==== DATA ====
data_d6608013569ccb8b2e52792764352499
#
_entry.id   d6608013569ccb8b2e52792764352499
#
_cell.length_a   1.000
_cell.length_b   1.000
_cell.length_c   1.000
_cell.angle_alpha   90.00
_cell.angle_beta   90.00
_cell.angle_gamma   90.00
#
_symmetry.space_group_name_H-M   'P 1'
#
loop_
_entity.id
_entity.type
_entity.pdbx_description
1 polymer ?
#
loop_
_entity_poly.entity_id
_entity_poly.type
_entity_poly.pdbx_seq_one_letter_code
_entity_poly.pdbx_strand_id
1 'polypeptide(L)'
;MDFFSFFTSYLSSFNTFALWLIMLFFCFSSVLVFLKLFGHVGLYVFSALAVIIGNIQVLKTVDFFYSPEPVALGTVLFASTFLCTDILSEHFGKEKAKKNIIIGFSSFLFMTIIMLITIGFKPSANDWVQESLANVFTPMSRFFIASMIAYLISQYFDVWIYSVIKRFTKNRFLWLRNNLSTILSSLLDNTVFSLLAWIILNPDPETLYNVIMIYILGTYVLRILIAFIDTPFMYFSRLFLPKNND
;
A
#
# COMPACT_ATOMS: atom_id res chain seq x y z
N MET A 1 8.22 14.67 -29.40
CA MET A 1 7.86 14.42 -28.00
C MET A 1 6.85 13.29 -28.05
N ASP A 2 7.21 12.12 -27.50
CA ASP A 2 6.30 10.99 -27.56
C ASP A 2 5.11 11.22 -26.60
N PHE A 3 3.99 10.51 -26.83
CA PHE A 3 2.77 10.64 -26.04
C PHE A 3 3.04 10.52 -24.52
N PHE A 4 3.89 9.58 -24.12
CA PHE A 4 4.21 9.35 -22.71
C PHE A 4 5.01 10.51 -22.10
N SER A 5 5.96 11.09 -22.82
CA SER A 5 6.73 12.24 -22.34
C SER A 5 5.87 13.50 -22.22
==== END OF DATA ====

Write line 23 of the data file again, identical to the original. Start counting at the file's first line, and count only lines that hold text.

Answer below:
_entity_poly.pdbx_seq_one_letter_code